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Quebec Holiday Hiring Lags Last Year

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Some large retailers still looking to fill seasonal positions.

Key points

  • This year is shaping up to be a down year for Quebec seasonal hiring, with holiday-related job postings on Indeed lagging both last year’s trend and recruitment in the broader economy.
  • Job seeker interest is also down, with the share of job searches on Indeed including seasonal-related terms lower than in 2019.
  • Large retailers have the most seasonal job postings, while what happens to seasonal hiring in years to come will depend on how much of the recent surge in online shopping is permanent.

Even during a pandemic, the Quebec job market displays clear seasonal patterns. As in year’s past, employers have started looking for workers to fill openings for holiday season jobs. Nonetheless, with the pandemic still raging and shoppers flocking online, seasonal demand for workers lags last year. 

We track holiday-related job postings by tallying the number of postings on Indeed Canada that include terms like “holiday”, “seasonal”, “Christmas,” and of course “Santa” in job titles, while excluding certain non-holiday terms like “labourer.” 

Quebec holiday season hiring appetite is less than last year. Holiday-related job postings got off to a fast start in August, but the momentum didn’t continue. As of November 2, Quebec holiday-related postings were down 31% compared to last year’s trend. The gap in holiday postings is a bit wider than Canada overall, which was down 26% from last year’s trend at the same date.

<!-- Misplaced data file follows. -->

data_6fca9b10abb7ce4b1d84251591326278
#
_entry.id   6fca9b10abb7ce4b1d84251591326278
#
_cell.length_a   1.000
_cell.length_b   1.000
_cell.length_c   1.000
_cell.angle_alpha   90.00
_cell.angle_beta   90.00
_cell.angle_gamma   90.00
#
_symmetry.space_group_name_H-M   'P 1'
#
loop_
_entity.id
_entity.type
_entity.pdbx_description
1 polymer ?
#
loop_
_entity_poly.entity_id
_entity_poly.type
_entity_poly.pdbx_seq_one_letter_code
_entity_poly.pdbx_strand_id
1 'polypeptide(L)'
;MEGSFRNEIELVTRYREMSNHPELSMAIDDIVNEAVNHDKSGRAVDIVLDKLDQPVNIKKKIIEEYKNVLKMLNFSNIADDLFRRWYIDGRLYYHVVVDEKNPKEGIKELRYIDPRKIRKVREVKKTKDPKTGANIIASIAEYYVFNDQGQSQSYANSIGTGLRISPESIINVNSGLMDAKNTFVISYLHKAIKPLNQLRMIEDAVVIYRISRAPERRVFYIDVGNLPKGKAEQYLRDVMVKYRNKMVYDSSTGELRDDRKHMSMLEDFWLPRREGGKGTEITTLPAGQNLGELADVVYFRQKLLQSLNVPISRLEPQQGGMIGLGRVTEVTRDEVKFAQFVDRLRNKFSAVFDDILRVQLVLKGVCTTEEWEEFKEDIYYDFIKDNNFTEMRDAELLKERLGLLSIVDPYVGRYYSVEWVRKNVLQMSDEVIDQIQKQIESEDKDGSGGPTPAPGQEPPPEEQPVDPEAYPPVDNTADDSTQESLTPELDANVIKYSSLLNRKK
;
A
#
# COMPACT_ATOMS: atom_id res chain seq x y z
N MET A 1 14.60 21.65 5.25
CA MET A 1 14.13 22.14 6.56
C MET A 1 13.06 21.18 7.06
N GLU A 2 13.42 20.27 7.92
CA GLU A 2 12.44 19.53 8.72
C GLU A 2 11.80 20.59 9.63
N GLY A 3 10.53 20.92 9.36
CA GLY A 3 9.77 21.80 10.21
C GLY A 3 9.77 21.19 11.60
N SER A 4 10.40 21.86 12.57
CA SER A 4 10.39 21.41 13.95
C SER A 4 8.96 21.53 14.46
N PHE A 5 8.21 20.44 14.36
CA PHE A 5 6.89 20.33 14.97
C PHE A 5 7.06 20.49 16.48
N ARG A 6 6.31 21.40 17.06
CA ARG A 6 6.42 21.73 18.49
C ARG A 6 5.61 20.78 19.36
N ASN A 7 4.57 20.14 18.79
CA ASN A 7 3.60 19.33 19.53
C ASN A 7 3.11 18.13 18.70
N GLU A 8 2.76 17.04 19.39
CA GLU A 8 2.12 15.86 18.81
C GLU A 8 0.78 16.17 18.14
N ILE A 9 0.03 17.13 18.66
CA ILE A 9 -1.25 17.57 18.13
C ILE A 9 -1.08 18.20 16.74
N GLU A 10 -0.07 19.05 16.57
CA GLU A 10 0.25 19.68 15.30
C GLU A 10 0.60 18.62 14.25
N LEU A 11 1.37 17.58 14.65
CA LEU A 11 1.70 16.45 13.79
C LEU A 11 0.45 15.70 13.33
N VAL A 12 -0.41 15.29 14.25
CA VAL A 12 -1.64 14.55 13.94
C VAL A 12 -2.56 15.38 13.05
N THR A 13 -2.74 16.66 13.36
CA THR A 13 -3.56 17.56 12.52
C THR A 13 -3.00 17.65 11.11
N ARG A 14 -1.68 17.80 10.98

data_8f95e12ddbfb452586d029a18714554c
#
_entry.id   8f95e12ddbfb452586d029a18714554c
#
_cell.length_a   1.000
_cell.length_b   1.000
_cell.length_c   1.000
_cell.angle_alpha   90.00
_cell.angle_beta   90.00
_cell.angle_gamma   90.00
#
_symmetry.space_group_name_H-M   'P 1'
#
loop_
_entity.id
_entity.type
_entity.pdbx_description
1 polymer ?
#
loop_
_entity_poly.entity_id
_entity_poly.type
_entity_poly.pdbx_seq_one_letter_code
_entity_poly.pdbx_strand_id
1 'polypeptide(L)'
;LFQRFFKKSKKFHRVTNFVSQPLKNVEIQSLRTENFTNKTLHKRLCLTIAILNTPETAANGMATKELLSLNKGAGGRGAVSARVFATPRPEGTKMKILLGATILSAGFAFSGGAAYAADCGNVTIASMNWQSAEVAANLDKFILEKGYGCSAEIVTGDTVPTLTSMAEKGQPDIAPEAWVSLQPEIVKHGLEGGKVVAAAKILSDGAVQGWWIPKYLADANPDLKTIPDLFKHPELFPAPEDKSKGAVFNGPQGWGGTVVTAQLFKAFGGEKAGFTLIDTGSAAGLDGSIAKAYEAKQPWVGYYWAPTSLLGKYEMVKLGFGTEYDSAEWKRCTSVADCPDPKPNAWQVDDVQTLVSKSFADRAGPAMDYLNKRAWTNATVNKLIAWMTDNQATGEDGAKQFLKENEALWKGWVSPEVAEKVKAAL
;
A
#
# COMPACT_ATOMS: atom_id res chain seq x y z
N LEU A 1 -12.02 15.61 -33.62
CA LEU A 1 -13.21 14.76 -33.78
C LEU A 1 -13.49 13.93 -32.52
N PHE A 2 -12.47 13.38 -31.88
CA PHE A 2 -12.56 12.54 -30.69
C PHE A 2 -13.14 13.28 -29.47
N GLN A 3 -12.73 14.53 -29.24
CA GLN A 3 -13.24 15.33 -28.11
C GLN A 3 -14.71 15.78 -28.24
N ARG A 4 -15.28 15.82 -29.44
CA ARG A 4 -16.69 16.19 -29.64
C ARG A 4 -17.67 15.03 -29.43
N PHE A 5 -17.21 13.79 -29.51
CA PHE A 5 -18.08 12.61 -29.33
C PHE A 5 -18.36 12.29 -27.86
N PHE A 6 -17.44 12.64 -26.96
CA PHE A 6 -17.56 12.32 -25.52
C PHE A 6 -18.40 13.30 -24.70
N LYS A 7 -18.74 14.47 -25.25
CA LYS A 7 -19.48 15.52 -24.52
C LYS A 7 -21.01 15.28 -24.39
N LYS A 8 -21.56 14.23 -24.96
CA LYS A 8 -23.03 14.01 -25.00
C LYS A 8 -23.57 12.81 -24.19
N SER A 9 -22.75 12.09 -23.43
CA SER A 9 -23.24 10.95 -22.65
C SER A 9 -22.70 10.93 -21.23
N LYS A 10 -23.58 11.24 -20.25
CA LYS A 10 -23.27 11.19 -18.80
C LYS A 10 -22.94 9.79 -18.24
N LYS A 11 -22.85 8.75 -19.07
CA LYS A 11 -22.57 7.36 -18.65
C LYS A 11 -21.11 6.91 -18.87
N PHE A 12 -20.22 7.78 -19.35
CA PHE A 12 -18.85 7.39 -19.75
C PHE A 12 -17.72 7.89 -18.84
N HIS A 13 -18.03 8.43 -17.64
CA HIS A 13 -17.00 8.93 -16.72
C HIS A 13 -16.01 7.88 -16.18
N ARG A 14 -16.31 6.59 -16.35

Demand for holiday-season workers is also weak relative to the broader economy. At the end of October, total Quebec job postings were down a less jarring 16% from last year’s trend.

Fewer shoppers and crowds means less demand at some businesses, while others currently operating below capacity might not need to hire additional workers for the season. How seasonal hiring evolves once the pandemic passes will partly depend on how much of the recent surge in ecommerce sales proves permanent. 

Job seekers less enthusiastic about seasonal work

The subdued start to holiday hiring is also evident in job seeker interest. As of early November, roughly eight out of every ten thousand job searches in Quebec included one holiday-related term, down from 12 per ten thousand at the same point last year. With malls and other seasonal venues not the same draw as in normal years and many holiday jobs requiring close contact with the public, searching for holiday work isn’t as attractive to job seekers as usual.

Large retailers lead the way in seasonal hiring

Holiday hiring appetite might be lagging last year, but there are still many seasonal positions that employers want to fill, especially in the retail sector. Nine of the ten employers with the most holiday job postings in Quebec between September and early November were in the retail space, with electronics giants La Source and Best Buy topping the list. The only non-retailer to make the top ten was Fairmont Hotels and Resorts.

Over time, the continued growth of ecommerce could significantly disrupt the winter seasonal hiring cycle. Of course, this year is unique, as coronavirus encourages Canadians to avoid crowded spaces. A key question for retailers in the years ahead is how much of the recent spike in online shopping represents a permanent shift. With gifts and other holiday products easily purchased online, the typical employment increases in certain segments of the retail sector as the holidays approach could be less dramatic even when the pandemic has passed.  

Methodology

We track holiday-related job postings by tallying job postings on Indeed Canada that use terms like ‘Christmas’, ‘xmas’, ‘santa’, ‘holiday’, ‘seasonal’, ‘advent’, as well as their French equivalents, while excluding terms like ‘technician’, ‘labourer’, ‘lifeguard’, that aren’t unique to the holiday season. We track job seeker interest in seasonal roles by counting the number of searchers on Indeed Canada using the same terms. All numbers referred to in the post represent seven-day moving averages.